|Russian spelling||Моисей Доцоев|
|Place||Ardon, Ossetia, the Caucasus|
|Residence before arrival at Australia||Served 1 year in the Russian army, fought in Russo-Japanese war with a Cossack regiment|
|Arrived at Australia||
|Residence before enlistment||Port Pirie, SA|
|Occupation||Labourer at Broken Hill Pty Works at Port Pirie|
|Naturalisation||Served as Russian subject|
|Residence after the war||Adelaide, Port Pirie, Melbourne; 1919 permitted to return to Vladivostok|
|Place of enlistment||Adelaide|
|Unit||4th MG Company, 13th Light Horse Regiment|
|Final fate||RTA 27.09.1917|
Digitised service records (NAA)
Digitised Embarkation roll entry (AWM)
Army pay file (NAA)
Privates MOYSEY DOSSOEFF & Otto Abram RAISANEN: Russian subjects in the Army (NAA)
Alien registration 1 2 (NAA)
Personal case file (NAA)
Елена Говор, Осетинские анзаки. - Северная Осетия, 14 сентября 2007.
Russian Citizens' Association. - Daily Herald, Adelaide, 19 February 1918, p. 2.
Wages claim. - Daily Herald, Adelaide, 3 June 1920, p. 4.
From Russian Anzacs in Australian History:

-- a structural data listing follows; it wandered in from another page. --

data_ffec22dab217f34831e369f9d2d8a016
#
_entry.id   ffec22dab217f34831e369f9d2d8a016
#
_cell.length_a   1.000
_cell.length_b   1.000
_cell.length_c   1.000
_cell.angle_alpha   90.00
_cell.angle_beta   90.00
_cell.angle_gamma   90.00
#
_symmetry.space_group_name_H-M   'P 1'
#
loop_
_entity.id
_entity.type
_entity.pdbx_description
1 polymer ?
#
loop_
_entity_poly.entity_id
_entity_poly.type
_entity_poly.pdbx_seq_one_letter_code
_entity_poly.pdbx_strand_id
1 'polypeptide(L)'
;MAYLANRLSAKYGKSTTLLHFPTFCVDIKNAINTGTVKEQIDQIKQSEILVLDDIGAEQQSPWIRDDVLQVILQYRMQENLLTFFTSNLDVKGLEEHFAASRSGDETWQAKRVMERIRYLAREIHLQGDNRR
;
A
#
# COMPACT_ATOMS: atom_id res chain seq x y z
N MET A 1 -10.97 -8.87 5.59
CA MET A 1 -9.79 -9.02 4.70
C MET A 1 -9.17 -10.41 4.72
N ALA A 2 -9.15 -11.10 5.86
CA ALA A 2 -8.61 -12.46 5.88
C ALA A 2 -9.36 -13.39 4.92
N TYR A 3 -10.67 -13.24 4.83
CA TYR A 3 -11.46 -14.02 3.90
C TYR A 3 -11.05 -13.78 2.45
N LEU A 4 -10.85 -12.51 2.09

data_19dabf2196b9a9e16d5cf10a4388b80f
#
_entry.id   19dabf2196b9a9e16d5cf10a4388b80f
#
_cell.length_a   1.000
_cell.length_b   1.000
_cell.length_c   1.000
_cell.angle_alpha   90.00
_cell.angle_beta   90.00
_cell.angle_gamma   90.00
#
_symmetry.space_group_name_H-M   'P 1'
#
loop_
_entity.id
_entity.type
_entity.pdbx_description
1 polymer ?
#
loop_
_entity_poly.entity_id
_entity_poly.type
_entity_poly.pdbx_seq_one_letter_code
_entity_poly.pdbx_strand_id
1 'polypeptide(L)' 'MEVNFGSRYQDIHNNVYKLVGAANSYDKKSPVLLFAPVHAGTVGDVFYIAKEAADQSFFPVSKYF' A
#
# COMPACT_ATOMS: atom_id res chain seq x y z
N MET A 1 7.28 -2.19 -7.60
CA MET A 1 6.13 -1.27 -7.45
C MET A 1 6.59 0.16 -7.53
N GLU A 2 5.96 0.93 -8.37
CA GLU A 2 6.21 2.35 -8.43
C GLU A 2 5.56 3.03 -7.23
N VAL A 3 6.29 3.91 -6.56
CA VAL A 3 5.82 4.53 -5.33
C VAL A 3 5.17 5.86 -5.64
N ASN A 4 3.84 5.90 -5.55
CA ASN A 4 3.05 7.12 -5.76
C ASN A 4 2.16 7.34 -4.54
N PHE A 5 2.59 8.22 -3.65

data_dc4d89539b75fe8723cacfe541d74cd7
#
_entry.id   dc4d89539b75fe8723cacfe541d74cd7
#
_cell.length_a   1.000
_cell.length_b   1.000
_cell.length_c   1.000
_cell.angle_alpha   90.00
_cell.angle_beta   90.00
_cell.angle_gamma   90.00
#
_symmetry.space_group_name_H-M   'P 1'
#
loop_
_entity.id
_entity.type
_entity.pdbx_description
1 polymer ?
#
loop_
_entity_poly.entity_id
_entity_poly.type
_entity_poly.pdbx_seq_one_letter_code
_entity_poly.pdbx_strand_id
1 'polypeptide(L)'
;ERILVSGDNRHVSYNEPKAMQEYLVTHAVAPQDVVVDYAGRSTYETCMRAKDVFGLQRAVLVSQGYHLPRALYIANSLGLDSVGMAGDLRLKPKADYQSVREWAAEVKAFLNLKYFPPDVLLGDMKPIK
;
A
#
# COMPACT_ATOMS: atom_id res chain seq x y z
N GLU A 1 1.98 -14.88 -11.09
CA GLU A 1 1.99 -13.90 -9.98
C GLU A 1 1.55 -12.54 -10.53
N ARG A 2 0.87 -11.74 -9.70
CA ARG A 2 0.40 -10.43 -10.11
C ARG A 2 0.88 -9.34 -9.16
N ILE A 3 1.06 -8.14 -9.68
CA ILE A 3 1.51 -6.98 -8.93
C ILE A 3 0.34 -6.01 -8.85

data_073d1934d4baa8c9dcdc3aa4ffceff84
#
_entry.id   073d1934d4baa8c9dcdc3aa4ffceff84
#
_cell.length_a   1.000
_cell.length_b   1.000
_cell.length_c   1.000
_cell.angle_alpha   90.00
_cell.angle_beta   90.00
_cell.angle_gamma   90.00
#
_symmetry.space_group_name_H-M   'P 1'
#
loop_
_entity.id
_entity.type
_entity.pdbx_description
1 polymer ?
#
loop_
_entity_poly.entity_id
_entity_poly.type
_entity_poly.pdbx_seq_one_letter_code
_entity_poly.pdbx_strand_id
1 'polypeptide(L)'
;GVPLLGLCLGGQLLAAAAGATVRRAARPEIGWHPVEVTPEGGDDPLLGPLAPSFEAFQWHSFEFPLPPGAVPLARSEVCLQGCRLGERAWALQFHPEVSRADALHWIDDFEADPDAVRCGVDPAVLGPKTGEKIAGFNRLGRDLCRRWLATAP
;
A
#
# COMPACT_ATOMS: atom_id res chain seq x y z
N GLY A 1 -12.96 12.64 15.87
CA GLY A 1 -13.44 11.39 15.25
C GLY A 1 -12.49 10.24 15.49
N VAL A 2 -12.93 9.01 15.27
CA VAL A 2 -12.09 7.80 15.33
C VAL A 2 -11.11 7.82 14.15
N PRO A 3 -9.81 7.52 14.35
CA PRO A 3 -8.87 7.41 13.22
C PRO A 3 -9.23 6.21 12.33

An over-suspicious attitude on the part of one was often counterbalanced by commonsense from others. In August 1916 Major Hogan, from [...] machine-gun depot at Seymour, reported about Dossoeff and Raisanen, two privates in his unit who 'are supposed to be Russian subjects ... These men simultaneously asking for transfer from Machine Guns to Artillery and Light Horse struck me as being peculiar, and I thought possibly they may be Enemy Agents.' He added, probably feeling he was making too much of it, 'I forward this information for what it worth'. The Intelligence officer who had to deal with this 'information' did not seem particularly concerned about them: 'The fact that both of them applied for a move at the same time would not mean anything as they evidently talked the matter over together and both came to the same conclusion'. The irony of this situation was that any contact between them would be highly unlikely: one, the smelter-man Moysey Dossoeff, was an Ossetian from the Caucasus; the other was a Finn, Otto Abram Raisanen, a former butcher who had enlisted just three days after his arrival in the country. Dossoeff's file adds some more detail to the range of attitudes experienced by the Russians. In his application to be transferred from the machine-guns to the Light Horse Dossoeff argued that, while his limited knowledge of English prevented him from mastering machine-gunnery, he was 'a very good horse-man', having served 'through the Russo-Japanese war with a Cossack regiment'. The commander of his company wrote on his application 'Forwarded and strongly recommended. One of my best men but handicapped in MG work because of poor knowledge of language.' Dossoeff was then transferred to the Light Horse, only to be later discharged with remark, 'Deficient mentality'.